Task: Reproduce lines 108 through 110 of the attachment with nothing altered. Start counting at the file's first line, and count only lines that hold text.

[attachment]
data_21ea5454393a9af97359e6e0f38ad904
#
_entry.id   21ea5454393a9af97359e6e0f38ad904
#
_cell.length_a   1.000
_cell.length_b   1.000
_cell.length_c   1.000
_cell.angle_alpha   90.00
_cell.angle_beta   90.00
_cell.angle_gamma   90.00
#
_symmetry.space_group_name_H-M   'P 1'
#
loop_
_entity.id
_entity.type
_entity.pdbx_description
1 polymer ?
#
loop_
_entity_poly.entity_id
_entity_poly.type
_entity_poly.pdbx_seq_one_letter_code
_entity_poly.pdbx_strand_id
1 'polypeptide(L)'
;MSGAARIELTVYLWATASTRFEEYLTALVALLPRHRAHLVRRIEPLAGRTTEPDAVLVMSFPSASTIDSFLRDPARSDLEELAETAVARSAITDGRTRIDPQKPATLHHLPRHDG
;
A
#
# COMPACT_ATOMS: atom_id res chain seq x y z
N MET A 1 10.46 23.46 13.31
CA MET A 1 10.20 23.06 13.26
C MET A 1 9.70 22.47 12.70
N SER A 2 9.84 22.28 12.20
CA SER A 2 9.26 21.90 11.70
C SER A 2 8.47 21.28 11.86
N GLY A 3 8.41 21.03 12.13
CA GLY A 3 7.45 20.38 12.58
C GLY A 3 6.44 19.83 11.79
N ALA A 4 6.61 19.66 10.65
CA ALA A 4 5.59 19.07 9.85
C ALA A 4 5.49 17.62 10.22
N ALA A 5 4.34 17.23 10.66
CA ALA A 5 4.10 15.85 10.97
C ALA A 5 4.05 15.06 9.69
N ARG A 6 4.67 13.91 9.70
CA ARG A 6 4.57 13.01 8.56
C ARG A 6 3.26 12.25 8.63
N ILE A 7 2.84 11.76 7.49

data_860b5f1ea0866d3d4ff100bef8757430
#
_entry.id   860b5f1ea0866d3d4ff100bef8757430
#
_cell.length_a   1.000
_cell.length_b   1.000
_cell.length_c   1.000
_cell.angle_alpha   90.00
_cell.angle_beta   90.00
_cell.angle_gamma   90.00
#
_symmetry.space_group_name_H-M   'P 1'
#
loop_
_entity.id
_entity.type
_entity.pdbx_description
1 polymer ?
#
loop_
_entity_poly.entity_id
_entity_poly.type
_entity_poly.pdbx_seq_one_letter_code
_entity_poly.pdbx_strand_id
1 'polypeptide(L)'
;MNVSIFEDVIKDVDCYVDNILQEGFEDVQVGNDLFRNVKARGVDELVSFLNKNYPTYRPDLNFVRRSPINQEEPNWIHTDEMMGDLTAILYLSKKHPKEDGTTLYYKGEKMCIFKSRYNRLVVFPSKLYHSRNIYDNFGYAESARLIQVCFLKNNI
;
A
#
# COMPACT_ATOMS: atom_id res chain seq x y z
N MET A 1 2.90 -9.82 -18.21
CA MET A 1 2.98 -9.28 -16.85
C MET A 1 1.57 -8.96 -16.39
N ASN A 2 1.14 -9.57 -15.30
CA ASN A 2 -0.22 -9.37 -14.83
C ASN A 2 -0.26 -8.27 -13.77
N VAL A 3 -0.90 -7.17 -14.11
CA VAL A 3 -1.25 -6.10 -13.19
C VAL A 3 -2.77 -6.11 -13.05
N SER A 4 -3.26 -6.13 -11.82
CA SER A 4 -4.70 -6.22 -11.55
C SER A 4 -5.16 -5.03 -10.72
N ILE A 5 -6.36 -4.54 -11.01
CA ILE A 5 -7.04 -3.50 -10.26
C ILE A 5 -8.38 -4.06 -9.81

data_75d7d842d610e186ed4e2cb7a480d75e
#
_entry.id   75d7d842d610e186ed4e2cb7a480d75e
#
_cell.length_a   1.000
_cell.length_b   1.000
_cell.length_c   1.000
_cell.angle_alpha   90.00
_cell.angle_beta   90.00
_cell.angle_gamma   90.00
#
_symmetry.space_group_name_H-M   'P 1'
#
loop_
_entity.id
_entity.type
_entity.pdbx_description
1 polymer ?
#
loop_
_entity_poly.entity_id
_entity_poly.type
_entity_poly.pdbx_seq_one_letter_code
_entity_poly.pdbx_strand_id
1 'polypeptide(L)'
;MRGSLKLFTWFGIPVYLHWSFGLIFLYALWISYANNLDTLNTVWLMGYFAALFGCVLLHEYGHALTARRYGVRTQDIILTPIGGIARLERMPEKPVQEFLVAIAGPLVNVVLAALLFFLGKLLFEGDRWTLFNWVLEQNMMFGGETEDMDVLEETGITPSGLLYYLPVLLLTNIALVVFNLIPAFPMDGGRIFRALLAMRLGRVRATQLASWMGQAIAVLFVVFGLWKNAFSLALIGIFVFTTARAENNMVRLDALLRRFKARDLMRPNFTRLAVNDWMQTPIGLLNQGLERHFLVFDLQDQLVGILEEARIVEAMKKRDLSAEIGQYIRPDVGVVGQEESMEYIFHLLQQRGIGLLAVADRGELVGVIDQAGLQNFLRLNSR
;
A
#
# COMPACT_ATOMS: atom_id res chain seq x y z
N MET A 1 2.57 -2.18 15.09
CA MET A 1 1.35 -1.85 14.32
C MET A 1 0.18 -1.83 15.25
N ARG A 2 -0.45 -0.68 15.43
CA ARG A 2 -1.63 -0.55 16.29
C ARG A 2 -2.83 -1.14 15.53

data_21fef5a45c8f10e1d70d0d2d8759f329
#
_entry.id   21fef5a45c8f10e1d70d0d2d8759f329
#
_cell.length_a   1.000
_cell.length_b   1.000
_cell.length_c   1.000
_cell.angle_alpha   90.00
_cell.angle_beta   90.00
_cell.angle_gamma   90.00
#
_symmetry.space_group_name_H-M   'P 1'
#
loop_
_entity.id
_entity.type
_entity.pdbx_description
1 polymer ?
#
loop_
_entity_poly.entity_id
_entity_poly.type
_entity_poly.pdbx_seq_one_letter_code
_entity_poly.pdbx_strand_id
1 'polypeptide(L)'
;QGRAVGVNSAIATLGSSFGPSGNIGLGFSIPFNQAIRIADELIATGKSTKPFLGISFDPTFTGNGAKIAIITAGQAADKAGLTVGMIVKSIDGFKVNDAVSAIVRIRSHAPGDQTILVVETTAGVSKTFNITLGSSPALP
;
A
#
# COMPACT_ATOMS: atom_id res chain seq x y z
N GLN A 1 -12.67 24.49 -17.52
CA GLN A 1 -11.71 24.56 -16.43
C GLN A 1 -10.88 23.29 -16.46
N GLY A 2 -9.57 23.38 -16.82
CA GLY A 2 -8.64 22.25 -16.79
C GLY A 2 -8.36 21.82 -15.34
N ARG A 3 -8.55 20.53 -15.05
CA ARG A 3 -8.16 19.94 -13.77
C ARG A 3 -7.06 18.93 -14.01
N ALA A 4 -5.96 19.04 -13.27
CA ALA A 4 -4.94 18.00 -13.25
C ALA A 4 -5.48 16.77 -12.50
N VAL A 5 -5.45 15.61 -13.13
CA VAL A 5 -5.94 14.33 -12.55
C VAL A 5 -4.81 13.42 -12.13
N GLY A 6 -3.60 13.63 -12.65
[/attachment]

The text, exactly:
loop_
_entity.id
_entity.type